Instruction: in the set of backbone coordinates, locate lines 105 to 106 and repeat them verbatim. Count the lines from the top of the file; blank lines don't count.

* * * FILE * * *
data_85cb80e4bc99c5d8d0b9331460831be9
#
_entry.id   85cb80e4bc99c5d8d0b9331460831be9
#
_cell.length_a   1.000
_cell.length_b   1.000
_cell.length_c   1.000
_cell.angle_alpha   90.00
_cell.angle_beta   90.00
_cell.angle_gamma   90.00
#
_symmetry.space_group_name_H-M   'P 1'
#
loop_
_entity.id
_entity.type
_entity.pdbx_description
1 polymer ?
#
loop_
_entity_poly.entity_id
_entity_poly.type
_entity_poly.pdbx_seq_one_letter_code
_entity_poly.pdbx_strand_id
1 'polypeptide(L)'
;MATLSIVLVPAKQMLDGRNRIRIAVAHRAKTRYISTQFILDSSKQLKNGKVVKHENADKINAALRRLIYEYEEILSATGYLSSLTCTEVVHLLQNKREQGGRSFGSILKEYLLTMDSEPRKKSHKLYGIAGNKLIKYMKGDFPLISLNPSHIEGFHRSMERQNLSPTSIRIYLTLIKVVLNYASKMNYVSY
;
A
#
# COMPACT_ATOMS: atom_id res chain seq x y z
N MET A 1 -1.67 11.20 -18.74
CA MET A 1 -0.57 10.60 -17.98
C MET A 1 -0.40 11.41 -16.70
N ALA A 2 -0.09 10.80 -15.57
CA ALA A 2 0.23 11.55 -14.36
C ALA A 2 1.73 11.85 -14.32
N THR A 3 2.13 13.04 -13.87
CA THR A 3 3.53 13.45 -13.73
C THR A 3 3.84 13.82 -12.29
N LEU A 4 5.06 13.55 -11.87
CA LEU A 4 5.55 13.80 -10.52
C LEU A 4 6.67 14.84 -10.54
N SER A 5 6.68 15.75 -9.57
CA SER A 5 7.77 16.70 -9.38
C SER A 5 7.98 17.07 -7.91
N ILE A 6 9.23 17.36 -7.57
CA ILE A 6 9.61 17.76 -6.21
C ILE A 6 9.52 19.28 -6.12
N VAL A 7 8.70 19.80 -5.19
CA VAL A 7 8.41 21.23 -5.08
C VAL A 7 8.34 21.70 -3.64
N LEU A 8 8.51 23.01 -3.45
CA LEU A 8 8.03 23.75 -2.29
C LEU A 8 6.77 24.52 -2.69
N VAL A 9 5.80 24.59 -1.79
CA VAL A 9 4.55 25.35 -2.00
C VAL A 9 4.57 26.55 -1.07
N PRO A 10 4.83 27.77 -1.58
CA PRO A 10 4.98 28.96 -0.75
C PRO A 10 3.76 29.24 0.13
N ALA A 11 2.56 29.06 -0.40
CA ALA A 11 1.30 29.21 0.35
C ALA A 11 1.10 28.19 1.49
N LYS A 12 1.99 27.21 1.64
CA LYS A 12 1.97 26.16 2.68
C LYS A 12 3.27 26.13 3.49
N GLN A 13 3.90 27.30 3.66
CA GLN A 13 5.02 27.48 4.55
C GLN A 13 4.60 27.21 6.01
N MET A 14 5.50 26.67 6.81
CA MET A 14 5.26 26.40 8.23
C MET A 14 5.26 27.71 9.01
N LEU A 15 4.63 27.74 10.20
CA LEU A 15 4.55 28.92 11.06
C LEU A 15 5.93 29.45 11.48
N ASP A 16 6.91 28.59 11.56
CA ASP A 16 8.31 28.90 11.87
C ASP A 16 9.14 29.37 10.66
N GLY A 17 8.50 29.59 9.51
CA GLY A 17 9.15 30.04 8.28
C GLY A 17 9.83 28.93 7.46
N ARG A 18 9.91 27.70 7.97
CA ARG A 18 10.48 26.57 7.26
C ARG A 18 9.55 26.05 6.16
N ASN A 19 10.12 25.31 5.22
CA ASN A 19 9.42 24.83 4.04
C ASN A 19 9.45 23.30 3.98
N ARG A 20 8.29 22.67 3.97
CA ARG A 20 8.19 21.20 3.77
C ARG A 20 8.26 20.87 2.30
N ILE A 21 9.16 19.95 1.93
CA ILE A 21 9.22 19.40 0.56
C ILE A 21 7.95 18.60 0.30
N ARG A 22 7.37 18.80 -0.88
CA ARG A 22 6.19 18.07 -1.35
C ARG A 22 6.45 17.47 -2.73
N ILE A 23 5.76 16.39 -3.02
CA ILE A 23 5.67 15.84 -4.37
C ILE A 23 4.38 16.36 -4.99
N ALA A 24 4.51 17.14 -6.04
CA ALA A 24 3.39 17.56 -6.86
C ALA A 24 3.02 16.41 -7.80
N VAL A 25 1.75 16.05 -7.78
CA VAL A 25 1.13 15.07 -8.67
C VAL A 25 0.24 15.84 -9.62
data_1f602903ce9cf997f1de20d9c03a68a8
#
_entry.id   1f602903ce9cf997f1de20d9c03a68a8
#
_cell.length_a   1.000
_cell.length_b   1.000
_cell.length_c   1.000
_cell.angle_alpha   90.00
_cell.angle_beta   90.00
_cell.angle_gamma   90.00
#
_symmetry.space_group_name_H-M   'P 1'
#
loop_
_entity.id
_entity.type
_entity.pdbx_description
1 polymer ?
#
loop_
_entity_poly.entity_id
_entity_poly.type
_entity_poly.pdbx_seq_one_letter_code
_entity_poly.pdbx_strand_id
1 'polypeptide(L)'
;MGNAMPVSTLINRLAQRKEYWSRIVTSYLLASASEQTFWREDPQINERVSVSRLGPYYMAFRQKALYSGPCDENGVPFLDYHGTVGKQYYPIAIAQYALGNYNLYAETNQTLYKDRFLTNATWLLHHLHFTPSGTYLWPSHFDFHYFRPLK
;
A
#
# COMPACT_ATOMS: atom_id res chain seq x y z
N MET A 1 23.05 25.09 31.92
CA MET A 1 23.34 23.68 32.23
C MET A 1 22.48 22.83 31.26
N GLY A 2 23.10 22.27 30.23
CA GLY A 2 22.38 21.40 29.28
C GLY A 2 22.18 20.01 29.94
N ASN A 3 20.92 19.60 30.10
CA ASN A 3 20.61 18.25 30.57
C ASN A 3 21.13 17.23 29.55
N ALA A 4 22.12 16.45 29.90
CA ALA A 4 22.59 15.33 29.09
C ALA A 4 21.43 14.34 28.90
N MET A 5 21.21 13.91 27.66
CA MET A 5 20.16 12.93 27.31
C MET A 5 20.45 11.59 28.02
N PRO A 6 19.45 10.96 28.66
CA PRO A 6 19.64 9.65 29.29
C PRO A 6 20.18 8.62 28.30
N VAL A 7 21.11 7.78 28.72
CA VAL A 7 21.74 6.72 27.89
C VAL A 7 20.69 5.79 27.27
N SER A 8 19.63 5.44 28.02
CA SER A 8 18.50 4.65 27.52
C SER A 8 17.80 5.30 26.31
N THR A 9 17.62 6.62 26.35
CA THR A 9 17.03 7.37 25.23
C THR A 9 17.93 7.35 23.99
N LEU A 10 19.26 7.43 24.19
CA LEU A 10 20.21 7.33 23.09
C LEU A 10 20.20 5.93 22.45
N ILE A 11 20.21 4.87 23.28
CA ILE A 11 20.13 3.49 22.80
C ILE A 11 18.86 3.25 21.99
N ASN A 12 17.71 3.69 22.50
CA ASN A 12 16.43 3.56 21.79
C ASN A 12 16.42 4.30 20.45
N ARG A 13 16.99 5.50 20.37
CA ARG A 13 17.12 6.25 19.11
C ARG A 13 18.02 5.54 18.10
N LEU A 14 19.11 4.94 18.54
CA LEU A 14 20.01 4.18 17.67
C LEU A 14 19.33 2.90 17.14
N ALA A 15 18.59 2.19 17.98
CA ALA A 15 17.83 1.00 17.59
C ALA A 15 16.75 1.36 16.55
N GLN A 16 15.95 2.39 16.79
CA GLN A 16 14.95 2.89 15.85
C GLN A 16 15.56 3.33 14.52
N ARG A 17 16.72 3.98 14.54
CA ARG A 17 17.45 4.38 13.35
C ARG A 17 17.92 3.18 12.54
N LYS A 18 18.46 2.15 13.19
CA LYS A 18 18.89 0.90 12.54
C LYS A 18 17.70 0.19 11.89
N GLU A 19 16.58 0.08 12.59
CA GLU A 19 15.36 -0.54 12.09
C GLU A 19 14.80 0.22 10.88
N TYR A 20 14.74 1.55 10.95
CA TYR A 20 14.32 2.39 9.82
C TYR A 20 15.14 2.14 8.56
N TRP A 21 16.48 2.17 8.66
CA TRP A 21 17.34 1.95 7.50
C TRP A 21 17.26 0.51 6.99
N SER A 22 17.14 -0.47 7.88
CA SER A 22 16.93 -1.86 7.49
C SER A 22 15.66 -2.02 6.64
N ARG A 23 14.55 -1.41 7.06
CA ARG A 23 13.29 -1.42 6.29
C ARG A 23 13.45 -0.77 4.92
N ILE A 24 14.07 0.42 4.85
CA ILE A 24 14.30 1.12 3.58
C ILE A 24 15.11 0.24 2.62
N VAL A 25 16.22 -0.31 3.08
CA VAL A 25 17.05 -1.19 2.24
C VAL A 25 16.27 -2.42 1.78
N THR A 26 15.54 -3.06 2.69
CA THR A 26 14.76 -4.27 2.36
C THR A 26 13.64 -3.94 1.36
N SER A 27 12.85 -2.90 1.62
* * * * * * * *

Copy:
C VAL A 25 0.24 15.84 -9.62
data_1f602903ce9cf997f1de20d9c03a68a8